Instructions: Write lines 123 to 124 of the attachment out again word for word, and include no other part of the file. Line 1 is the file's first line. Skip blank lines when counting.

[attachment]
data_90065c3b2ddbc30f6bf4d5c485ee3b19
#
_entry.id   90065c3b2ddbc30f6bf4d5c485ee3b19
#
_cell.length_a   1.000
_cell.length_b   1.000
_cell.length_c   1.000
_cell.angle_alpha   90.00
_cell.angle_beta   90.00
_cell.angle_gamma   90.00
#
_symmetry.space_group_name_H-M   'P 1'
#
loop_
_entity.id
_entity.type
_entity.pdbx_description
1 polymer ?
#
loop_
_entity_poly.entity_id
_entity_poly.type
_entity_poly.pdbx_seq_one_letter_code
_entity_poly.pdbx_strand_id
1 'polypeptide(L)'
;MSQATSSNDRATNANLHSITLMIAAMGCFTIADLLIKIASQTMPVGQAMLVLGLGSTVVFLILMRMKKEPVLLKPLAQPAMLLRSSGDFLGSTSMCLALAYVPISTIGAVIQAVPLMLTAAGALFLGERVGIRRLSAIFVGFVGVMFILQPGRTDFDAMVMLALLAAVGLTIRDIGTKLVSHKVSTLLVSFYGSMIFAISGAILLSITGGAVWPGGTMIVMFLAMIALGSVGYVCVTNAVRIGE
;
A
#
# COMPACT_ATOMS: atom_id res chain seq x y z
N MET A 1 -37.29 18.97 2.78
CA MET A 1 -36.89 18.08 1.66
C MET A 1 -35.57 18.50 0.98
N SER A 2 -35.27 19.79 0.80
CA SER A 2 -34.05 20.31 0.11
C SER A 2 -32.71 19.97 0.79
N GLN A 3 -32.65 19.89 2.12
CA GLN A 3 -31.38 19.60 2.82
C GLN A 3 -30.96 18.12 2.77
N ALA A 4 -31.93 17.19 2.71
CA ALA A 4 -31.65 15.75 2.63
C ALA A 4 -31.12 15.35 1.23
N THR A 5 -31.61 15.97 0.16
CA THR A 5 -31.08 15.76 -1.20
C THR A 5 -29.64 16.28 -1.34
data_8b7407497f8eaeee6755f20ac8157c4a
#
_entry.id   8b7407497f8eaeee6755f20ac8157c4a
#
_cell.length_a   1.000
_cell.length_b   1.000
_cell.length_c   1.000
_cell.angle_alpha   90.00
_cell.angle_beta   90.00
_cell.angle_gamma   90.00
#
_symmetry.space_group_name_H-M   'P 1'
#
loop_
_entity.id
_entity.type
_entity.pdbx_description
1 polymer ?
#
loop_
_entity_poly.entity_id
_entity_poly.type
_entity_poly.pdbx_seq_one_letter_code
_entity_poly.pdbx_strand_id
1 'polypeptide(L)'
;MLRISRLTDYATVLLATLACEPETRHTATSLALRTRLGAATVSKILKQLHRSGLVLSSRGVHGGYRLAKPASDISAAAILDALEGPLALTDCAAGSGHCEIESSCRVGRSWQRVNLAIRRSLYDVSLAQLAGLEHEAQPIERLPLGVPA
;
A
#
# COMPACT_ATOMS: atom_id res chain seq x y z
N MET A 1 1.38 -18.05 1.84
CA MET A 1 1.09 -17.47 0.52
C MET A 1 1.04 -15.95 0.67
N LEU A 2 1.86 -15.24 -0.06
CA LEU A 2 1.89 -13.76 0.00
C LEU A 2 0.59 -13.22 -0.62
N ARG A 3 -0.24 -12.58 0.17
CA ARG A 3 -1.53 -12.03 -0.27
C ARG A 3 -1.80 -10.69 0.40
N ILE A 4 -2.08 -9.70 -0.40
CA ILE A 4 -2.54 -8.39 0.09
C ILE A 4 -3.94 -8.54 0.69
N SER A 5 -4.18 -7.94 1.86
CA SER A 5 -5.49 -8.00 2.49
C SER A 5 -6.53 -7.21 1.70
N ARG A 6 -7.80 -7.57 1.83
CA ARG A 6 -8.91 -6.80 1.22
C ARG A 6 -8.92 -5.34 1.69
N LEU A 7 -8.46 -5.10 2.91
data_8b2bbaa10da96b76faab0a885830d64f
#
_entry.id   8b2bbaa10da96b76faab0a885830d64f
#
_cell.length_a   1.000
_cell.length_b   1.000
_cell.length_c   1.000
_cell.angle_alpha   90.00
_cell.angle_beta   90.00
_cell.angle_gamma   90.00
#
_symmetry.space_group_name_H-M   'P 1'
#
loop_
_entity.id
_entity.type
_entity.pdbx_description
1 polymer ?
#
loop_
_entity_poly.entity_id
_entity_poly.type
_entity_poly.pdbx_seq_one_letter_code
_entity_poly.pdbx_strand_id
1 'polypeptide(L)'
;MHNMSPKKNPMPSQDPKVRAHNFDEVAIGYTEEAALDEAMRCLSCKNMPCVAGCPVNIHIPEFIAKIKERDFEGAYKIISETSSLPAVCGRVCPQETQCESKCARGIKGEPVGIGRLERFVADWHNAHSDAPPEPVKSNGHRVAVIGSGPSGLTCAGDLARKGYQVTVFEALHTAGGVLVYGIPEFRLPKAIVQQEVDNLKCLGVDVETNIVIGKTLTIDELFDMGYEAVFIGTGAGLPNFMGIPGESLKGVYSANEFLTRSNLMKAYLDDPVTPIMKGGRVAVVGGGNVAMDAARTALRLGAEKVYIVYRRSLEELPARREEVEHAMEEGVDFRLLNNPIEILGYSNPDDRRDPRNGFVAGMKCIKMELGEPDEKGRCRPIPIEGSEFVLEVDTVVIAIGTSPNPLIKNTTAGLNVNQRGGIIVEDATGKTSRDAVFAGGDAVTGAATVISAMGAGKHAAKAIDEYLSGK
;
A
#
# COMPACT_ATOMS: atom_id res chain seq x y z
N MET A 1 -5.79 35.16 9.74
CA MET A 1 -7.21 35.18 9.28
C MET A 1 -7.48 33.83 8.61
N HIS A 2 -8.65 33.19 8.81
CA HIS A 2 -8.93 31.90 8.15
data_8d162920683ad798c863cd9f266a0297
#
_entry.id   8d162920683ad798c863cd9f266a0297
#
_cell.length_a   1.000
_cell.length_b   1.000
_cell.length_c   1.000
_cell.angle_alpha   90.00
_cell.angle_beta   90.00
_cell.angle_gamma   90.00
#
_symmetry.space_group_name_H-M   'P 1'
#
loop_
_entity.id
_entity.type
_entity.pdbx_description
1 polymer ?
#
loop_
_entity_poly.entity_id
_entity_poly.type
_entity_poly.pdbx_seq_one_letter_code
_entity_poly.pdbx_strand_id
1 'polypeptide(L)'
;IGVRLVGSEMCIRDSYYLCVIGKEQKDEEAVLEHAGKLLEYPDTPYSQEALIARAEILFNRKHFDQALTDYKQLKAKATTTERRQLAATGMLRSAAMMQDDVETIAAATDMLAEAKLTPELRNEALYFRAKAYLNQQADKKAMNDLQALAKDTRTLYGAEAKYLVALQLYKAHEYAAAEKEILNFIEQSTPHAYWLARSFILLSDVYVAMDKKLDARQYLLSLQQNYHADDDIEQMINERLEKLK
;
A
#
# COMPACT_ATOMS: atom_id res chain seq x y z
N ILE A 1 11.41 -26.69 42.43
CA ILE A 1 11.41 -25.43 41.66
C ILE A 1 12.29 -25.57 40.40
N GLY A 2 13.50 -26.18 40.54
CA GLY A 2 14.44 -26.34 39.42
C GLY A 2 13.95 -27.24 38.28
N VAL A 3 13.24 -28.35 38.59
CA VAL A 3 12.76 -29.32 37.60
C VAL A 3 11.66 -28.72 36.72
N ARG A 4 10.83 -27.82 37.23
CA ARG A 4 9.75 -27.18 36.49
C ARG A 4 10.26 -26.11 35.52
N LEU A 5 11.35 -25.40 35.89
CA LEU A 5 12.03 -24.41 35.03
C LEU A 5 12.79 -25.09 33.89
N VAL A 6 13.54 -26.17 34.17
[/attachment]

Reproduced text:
#
# COMPACT_ATOMS: atom_id res chain seq x y z